Linn of Dee

According to an article by W Gregor in Folklore [A Quarterly Review Of Myth, Tradition, Institution & Custom] Vol III (1892). ‘At one time there lived near the Linn of Dee, in Mar Forest, a man named Farquharson-na-cat, i.e., Farquharson of the wand. He got this name from the fact that his trade was that of making baskets, sculls, etc.

Lochan-Nan-Deaan

The following extract is taken from Folklore [A Quarterly Review of Myth, Tradition, Institution & Custom] Vol III (1892). ‘This is a small loch on the side of the old military* road between Gorgarff and Tomintoul. The road passes close by its brink on the west side. On the other side of the road is an almost perpendicular rock, between 400 and 500 feet high.

Tobar Vacher. (Tobar Mhachar)

The following description is taken from Folklore [A Quarterly Review of Myth, Tradition, Institution & Custom] Vol III (1892). ‘This is a fine well, dedicated to St. Machar, near the present farm of Corriehoul, Corgarff, Strathdon. A Roman Catholic chapel was at one time near it, and the present graveyard occupies the site of the chapel.

Tobar-Fuar-Mòr (The Big Cold Well)

The following description of The Big Cold Well is taken from Folklore [A Quarterly Review of Myth, Tradition, Institution & Custom] Vol III (1892). ‘This well is situated at the bottom of a steep hill in a fork between two small streams on the estate of Allargue, Corgarff. There are three springs that supply the water, distant from each other about a yard.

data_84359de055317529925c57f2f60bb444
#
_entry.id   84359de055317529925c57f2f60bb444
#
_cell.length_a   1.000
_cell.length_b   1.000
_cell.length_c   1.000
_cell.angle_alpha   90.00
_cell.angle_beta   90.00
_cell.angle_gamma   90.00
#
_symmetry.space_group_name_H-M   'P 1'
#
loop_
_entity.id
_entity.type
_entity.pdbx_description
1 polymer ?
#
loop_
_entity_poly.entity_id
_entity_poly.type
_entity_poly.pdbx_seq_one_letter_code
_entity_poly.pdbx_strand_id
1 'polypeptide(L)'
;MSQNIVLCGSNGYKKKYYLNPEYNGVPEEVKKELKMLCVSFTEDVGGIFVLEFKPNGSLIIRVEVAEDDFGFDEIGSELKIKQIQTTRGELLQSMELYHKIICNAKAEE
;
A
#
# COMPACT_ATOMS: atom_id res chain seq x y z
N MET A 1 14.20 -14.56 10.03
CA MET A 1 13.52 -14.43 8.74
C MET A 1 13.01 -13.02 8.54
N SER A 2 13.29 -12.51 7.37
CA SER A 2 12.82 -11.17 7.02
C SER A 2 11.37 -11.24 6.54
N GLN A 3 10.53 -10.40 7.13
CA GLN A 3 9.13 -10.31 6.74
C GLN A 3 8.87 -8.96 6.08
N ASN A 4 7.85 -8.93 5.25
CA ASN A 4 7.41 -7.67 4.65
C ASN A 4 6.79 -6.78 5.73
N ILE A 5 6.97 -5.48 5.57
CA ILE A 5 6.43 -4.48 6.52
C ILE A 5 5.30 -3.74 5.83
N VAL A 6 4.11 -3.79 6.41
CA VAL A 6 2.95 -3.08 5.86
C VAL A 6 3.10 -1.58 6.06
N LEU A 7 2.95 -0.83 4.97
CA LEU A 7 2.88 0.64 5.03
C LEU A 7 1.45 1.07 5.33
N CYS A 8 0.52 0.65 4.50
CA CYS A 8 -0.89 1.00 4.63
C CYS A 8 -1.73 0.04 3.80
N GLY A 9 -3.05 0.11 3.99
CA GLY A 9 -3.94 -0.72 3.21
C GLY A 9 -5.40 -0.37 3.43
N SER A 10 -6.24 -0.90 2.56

Ben Newe Well

According to an article by W Gregor in Folklore [A Quarterly Review Of Myth, Tradition, Institution & Custom] Vol III (1892) ‘There is a big rugged rock on the top of Ben Newe in Strathdon, Aberdeenshire, On the north side of this rock, under a projection, there is a small circular-shaped hollow which always contains water.

Tobar-na-glas a Coille (The Well in the Grey Wood)

‘This well lies near the old military road, near the top of the hill that divides the glen of Corgarff from Glengairn. In a small knoll near it lived a spiteful Spirit that went by the name of Duine-glase-beg, i.e., the Little Grey Man. He was guardian of the well and watched over its water with great care.

St Michael’s Holy Well, Kirkmichael

St Michael’s Holy Well in Kirkmichael had a tradition of having magical healing powers and was said to have been protected by a guardian spirit in the form of a fly. According to The Statistical Account of Scotland (1794), "Near the kirk of this parish there is a fountain, once highly celebrated, and anciently dedicated to St Michael.